iAnnotate and Goodreader – a class act when that file is JUST too big

A few folks who are iAnnotatePDF enthusiasts, using it for formative feedback and audio commentary, have asked me if there is a workaround when the PDF file produced by the annotation process is too large to send by email. There is the traditional solution to send the file to iTunes, but as many folks choose to sync to iCloud rather than through a direct wired connection this is not ideal. The workflow below is a possible solution. I am unable to offer hands-on support for this app due to the sheer volume of users, but it is my hope (as a fellow iAnnotate fan) that you find this useful. The workflow also has the added bonus of syncing your files back to secure university servers to ensure that you have a copy of your annotations.

Support level star: Emerging technologies, awaiting evaluation

Workflow Rating: Intermediate – Advanced (iPad and file management)

Requirements: iPad, iOS7, WiFi connection, university login credentials, iAnnotate PDF for iPad [App], Goodreader [App]. IMPORTANT: you must have a pincode on your device, this workflow could potentially involve handling university data which will temporarily be stored on your device.

[In iAnnotatePDF App] Step 1: Add a My Files connection in iAnnotate PDF (sharepoint)

From your document library in iAnnotate press on Connections and select Add WebDAV
Add the following credentials:
Name: My Files
URL: https://mysite.brighton.ac.uk/user/ms30/MyFiles (replace m230 with your alpha-numeric username)
Username: your alpha-numeric username as above
Password: as per your credentials

Add My Files credentials

Add My Files credentials

The select Set Up Connection

What is MyFiles?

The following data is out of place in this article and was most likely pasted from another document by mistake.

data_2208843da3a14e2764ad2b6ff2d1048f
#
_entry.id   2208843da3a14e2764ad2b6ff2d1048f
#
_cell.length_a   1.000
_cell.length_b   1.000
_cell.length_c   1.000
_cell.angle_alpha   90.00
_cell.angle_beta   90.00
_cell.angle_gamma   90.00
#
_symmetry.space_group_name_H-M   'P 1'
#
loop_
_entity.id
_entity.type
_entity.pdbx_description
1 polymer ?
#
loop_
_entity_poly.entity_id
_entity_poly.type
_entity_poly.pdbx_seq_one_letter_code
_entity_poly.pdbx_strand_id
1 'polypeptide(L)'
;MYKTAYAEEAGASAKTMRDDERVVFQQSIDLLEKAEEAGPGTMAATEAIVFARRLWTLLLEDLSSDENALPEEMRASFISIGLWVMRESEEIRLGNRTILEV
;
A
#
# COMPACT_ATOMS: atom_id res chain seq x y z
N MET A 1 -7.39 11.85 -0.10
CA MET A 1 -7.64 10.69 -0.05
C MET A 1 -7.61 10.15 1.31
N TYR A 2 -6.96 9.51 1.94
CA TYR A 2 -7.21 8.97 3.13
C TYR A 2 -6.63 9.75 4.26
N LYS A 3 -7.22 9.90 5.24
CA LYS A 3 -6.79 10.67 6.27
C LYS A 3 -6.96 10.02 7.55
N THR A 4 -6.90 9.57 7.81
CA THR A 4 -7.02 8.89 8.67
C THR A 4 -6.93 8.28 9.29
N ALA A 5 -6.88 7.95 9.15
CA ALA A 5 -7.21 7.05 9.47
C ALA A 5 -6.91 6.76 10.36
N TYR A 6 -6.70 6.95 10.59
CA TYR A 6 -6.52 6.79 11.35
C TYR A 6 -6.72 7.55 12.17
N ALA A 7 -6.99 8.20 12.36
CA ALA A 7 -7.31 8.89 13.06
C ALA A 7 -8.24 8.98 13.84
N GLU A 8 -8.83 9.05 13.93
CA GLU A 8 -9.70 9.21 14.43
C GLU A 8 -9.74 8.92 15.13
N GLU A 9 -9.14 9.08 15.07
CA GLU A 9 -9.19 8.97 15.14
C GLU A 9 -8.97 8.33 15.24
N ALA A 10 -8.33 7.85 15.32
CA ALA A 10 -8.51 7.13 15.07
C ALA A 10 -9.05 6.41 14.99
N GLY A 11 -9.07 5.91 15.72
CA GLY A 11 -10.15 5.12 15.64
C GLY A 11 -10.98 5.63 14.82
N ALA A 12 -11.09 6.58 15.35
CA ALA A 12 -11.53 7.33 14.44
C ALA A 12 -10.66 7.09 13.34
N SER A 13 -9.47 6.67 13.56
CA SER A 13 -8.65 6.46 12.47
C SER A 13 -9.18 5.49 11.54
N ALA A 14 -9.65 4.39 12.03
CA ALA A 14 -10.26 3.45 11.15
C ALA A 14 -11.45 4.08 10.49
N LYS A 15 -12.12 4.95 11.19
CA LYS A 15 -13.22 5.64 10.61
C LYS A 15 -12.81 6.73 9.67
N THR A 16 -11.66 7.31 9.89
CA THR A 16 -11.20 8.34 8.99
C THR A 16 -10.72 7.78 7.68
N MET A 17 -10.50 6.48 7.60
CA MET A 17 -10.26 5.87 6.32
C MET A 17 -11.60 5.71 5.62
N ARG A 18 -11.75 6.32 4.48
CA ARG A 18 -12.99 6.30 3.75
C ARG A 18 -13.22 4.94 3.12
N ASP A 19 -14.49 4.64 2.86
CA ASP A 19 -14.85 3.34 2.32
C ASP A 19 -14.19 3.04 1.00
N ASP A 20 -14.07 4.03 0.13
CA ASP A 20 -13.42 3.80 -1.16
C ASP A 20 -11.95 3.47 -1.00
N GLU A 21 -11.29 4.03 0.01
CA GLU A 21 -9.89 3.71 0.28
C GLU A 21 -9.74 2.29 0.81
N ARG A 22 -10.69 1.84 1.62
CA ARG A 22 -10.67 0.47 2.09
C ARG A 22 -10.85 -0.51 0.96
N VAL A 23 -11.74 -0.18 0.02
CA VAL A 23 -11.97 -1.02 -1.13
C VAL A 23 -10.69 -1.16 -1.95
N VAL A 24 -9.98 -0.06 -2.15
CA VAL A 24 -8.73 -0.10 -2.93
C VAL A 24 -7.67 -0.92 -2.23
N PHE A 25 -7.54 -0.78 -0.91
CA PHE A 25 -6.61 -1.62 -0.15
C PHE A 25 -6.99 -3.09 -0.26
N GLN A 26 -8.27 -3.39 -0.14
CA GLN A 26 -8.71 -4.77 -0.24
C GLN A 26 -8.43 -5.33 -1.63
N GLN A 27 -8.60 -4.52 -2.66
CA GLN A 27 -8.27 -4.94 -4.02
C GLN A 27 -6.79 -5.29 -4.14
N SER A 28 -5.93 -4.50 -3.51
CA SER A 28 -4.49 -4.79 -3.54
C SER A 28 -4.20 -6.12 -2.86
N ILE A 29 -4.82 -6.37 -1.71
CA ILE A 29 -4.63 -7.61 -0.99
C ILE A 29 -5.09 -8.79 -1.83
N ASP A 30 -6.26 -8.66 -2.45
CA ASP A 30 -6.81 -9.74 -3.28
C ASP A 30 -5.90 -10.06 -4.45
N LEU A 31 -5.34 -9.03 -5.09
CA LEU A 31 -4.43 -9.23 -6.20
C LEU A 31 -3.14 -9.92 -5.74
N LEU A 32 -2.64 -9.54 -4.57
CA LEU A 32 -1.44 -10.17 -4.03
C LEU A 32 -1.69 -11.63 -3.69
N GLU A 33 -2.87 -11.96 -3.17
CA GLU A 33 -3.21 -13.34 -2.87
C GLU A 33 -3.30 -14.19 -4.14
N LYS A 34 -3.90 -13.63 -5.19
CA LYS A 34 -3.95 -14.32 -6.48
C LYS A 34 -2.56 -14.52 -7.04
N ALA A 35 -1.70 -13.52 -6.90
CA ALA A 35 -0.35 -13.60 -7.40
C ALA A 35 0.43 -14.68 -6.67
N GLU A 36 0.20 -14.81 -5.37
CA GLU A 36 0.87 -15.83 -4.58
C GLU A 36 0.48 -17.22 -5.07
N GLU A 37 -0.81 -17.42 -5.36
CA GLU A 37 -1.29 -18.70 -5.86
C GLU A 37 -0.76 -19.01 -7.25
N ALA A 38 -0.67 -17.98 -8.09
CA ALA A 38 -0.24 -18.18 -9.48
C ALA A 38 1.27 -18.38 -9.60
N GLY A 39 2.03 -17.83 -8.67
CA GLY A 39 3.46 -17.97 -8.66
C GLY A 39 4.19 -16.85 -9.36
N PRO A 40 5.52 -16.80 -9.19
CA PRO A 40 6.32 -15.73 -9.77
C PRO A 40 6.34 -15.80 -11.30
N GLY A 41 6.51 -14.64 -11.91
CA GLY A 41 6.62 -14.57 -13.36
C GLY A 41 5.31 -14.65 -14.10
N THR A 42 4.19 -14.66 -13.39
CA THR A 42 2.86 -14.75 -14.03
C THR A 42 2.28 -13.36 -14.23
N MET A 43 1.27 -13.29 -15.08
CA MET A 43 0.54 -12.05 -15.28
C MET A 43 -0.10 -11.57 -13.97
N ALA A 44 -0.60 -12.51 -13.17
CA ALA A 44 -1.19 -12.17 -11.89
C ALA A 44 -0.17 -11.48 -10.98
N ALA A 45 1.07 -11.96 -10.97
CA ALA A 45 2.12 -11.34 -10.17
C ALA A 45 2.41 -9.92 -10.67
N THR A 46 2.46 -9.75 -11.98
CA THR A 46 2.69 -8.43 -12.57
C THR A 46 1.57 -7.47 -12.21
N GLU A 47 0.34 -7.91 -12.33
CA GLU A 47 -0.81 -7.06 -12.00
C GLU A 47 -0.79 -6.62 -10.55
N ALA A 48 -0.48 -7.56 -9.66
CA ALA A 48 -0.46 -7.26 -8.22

My Files is a network storage drive which you will find mounted on your office PC, you can also access it through a web-browser (Mac option). You can use it as a secure location to store and save files. It is possible to use it within certain iPad apps as a more secure alternative to dropbox.

Step 2: A little pre-preparation

In order to keep things organised I recommend making a folder in My Files for your annotated files. You can add files to it from your work computer and add files which you open in iAnnotate (e.g. someone sends you an email with a PDF attachment and you open it in iAnnotate, you can save that to this new folder too.

Select My Files

Select My Files

Access this folder by selecting the My Files file icon in the library and find the folder – in my case I created a folder called Docs to Annotate (NB: you cannot use iAnnotate to create folders in MyFiles). In the folder you will find anything which you might have added from your PC, in my case I have three PDFs to which I would like to add annotations.

Docs to Annotate folder - a suggestion for file management

Docs to Annotate folder – a suggestion for file management

Press on a PDF in order to download it, this will download a copy which will be stored locally on your iPad until you sync it back to My Files in a later step.

an individual file to download

an individual file to download


Step 3: Start annotating

The audio annotation tool is not on the standard toolbar in iAnnotatePDF so if you would like to add it. Click on the + sign on the top-right.

 

Customise your annotation menu

Customise your annotation menu

This will bring up the annotation tool options, drag any tools that you would like over to the toolbar. Anything that you don’t want, simply drag it off the toolbar.